Industrial output growth drops sharply in March
Korea's industrial output growth dropped sharply in March from the previous month mainly due to weak exports and domestic demand, a government report showed Monday.
Production in the mining and manufacturing industries edged up 0.3 percent last month from a year earlier, compared with a 14.3 percent on-year increase in February, according to the report by Statistics Korea.
The monthly output number represents a 3.1 percent contraction from February.
In the manufacturing sector, which makes up the bulk of all the industrial output in the country, output moved up just 0.3 percent from a year earlier but fell 3.4 percent from February, the report said.
The country's service sector output grew 1.4 percent on-year last month, with the average operating rate of manufacturers standing at 78.2 percent, down from 81.1 percent in February.
The report also showed South Korea's overall output in manufacturing, mining and services inching up 0.2 percent from a year earlier and falling 1.4 percent from the previous month.
"Lackluster exports and a 3.7 percent contraction in domestic demand hurt industrial production," said Jeon Baek-geun, a director at the statistical agency.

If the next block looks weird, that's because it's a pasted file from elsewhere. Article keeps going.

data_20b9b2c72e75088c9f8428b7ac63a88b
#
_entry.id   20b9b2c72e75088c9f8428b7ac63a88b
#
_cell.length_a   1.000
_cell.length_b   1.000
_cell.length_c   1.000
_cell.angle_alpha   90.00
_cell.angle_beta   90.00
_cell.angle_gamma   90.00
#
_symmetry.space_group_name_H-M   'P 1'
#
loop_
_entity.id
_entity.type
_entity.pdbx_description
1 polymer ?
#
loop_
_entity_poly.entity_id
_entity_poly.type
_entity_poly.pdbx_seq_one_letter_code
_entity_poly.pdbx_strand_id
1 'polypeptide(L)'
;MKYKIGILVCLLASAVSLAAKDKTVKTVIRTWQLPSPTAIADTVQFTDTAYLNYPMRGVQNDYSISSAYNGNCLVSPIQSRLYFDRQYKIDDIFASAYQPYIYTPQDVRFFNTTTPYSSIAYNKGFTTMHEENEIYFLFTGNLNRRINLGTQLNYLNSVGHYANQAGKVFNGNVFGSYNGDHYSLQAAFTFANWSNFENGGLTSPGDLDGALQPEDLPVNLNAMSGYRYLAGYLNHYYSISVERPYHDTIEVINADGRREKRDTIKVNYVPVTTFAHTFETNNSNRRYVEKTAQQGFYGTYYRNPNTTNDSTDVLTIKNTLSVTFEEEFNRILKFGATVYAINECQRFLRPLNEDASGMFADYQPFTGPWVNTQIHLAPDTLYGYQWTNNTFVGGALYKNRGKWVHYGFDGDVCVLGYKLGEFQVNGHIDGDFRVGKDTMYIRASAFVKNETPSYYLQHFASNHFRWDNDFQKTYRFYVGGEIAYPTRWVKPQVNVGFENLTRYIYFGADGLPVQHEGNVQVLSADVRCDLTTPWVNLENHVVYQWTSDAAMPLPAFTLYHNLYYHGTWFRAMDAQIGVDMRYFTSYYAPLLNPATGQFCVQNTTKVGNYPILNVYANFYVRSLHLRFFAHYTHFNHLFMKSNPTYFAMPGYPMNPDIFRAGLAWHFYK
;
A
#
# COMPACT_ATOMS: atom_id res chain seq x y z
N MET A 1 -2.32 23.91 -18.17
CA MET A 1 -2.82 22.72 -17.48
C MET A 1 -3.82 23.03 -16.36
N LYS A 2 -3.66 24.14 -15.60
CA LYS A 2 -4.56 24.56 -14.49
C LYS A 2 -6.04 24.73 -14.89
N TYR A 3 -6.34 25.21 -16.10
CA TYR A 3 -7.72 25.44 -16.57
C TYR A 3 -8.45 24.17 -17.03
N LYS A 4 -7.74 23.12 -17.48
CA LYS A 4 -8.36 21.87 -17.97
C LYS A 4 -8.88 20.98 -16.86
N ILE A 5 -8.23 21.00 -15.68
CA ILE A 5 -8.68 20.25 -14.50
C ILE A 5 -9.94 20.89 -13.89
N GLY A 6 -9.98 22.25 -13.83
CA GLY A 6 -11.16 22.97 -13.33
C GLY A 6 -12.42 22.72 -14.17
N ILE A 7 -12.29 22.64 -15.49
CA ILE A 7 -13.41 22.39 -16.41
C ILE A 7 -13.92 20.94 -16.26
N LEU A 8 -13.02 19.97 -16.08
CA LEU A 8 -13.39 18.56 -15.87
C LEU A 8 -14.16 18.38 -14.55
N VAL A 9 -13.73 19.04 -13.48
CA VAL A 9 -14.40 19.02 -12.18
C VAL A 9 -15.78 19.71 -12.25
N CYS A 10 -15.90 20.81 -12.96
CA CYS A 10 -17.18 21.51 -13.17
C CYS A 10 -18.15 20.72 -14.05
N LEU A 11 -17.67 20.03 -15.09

The country's exports reached US$47.38 billion last month, a 2.2 percent gain from February but a 1.4 percent contraction from March 2011.
He said weak outbound shipments were caused by a sluggish global economic recovery that adversely affected audio and video, and machinery exports to drop 14.9 percent and 4.0 percent, respectively. Semiconductor and auto output posted gains of 7.2 percent and 8.3 percent, each.
In the service sector, retail production remained flat from a year earlier with facility investments moving up a mere 1 percent on-year, down from a 23.8 percent gain tallied a month earlier.
Reflecting overall weakness in industrial output, orders for new machinery, a key barometer of future growth, plunged 26 percent from a year earlier. Construction orders were down 3.5 percent with actual building falling 7.9 percent on-year, according to the report.